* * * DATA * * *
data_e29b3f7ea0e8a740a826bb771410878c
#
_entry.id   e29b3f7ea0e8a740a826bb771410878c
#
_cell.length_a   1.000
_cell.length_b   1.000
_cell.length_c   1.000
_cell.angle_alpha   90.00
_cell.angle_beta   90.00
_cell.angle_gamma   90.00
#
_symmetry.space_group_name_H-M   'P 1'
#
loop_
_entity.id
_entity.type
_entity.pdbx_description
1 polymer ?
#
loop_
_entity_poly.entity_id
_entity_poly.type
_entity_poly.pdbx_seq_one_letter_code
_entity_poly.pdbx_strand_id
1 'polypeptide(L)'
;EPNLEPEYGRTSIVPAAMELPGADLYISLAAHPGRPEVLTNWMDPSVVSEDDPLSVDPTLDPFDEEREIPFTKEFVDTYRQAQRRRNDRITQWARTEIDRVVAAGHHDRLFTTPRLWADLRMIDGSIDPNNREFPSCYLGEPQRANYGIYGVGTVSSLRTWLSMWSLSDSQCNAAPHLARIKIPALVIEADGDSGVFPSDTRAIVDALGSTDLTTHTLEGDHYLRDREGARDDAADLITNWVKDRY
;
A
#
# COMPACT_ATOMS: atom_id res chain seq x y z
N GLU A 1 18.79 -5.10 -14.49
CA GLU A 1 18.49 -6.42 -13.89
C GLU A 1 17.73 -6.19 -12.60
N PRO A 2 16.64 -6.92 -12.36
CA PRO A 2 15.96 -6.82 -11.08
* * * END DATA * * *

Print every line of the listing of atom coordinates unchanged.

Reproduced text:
data_e29b3f7ea0e8a740a826bb771410878c
#
_entry.id   e29b3f7ea0e8a740a826bb771410878c
#
_cell.length_a   1.000
_cell.length_b   1.000
_cell.length_c   1.000
_cell.angle_alpha   90.00
_cell.angle_beta   90.00
_cell.angle_gamma   90.00
#
_symmetry.space_group_name_H-M   'P 1'
#
loop_
_entity.id
_entity.type
_entity.pdbx_description
1 polymer ?
#
loop_
_entity_poly.entity_id
_entity_poly.type
_entity_poly.pdbx_seq_one_letter_code
_entity_poly.pdbx_strand_id
1 'polypeptide(L)'
;EPNLEPEYGRTSIVPAAMELPGADLYISLAAHPGRPEVLTNWMDPSVVSEDDPLSVDPTLDPFDEEREIPFTKEFVDTYRQAQRRRNDRITQWARTEIDRVVAAGHHDRLFTTPRLWADLRMIDGSIDPNNREFPSCYLGEPQRANYGIYGVGTVSSLRTWLSMWSLSDSQCNAAPHLARIKIPALVIEADGDSGVFPSDTRAIVDALGSTDLTTHTLEGDHYLRDREGARDDAADLITNWVKDRY
;
A
#
# COMPACT_ATOMS: atom_id res chain seq x y z
N GLU A 1 18.79 -5.10 -14.49
CA GLU A 1 18.49 -6.42 -13.89
C GLU A 1 17.73 -6.19 -12.60
N PRO A 2 16.64 -6.92 -12.36
CA PRO A 2 15.96 -6.82 -11.08